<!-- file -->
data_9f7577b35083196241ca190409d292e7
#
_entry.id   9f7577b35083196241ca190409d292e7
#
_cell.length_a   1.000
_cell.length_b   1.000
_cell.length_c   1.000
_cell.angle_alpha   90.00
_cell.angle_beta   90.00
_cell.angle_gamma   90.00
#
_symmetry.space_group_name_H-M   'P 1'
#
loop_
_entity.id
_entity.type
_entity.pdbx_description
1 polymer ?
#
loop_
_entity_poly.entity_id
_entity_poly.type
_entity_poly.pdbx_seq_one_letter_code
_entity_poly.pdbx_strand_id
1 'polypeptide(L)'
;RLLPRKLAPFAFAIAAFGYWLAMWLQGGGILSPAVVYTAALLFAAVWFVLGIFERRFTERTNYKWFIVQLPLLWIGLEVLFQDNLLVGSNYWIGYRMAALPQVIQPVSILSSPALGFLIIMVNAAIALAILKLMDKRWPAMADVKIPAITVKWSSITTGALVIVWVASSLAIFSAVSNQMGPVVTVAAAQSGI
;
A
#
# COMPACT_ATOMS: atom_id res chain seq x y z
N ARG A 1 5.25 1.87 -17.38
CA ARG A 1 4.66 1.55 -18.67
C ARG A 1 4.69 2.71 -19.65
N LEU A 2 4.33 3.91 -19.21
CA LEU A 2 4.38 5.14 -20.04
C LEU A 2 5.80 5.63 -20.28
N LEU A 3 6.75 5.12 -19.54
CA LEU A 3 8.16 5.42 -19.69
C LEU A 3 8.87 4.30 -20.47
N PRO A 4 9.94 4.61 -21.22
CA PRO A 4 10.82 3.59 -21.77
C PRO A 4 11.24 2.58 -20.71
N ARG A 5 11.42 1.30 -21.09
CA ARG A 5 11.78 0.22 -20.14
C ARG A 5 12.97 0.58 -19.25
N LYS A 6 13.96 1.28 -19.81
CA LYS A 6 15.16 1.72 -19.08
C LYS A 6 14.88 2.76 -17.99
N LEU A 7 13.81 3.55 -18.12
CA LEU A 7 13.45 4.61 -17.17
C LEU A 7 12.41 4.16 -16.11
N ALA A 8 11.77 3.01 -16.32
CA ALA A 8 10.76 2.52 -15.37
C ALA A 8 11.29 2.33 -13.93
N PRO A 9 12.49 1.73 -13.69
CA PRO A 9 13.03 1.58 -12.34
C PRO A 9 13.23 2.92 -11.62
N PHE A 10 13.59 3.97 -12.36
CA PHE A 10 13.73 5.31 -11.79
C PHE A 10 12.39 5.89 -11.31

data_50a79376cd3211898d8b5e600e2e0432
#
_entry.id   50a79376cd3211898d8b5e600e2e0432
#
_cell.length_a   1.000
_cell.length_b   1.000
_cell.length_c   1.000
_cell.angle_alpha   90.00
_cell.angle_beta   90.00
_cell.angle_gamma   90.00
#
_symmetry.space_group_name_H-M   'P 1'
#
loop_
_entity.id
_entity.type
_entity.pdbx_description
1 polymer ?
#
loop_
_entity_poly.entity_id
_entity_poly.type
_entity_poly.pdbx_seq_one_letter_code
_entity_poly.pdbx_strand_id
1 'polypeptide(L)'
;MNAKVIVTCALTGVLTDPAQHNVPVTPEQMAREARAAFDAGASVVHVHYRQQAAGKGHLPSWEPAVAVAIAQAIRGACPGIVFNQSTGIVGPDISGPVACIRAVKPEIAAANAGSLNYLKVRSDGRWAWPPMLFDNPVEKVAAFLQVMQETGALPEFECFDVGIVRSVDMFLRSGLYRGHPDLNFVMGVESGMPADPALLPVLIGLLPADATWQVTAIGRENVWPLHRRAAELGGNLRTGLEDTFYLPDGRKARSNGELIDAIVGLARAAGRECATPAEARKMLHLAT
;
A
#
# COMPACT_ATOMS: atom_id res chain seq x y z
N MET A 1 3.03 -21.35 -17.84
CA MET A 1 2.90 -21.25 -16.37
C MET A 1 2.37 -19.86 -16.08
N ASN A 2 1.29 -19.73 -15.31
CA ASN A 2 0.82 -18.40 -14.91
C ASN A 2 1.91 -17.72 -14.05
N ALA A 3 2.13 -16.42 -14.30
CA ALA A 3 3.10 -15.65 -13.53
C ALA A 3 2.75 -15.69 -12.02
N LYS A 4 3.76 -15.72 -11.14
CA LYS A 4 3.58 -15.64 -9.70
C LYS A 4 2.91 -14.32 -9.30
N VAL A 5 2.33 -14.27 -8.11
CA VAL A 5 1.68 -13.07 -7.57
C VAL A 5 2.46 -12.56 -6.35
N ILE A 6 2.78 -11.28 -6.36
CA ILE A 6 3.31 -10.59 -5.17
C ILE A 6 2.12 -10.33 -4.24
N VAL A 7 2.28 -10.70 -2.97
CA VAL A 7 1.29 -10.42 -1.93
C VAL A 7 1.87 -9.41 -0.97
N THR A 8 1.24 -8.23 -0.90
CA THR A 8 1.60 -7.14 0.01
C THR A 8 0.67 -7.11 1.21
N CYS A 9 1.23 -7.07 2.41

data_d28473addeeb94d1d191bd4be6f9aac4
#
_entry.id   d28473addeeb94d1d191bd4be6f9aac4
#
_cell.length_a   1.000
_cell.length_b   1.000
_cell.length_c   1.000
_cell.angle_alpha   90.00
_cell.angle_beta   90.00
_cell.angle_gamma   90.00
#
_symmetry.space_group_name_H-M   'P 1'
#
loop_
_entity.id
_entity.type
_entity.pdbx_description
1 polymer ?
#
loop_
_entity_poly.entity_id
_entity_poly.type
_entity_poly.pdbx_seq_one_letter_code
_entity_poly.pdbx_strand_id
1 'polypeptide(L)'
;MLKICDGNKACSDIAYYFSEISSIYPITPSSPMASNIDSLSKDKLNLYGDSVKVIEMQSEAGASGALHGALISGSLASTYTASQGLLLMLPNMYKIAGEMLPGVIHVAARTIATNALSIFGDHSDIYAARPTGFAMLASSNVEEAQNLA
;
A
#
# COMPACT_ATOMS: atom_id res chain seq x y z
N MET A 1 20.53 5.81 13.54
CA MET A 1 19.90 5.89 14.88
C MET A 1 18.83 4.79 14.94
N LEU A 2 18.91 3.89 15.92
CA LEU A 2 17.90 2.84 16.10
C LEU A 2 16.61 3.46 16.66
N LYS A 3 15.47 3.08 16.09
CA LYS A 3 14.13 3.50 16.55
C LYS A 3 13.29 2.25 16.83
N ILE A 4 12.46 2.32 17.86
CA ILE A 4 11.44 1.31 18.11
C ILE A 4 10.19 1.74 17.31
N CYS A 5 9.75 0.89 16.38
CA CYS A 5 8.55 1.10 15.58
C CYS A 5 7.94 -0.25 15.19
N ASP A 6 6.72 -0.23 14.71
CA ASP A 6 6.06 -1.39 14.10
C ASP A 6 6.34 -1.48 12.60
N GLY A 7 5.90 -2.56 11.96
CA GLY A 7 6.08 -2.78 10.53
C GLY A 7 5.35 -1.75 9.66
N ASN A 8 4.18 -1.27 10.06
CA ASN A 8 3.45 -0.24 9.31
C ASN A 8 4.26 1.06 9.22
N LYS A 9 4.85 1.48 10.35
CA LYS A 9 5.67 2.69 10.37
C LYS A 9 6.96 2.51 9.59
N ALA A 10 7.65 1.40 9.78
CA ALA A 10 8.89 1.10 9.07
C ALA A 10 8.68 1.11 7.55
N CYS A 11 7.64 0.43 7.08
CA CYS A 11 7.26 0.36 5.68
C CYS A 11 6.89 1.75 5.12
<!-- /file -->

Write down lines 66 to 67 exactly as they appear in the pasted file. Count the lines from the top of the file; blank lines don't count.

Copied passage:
_cell.length_b   1.000
_cell.length_c   1.000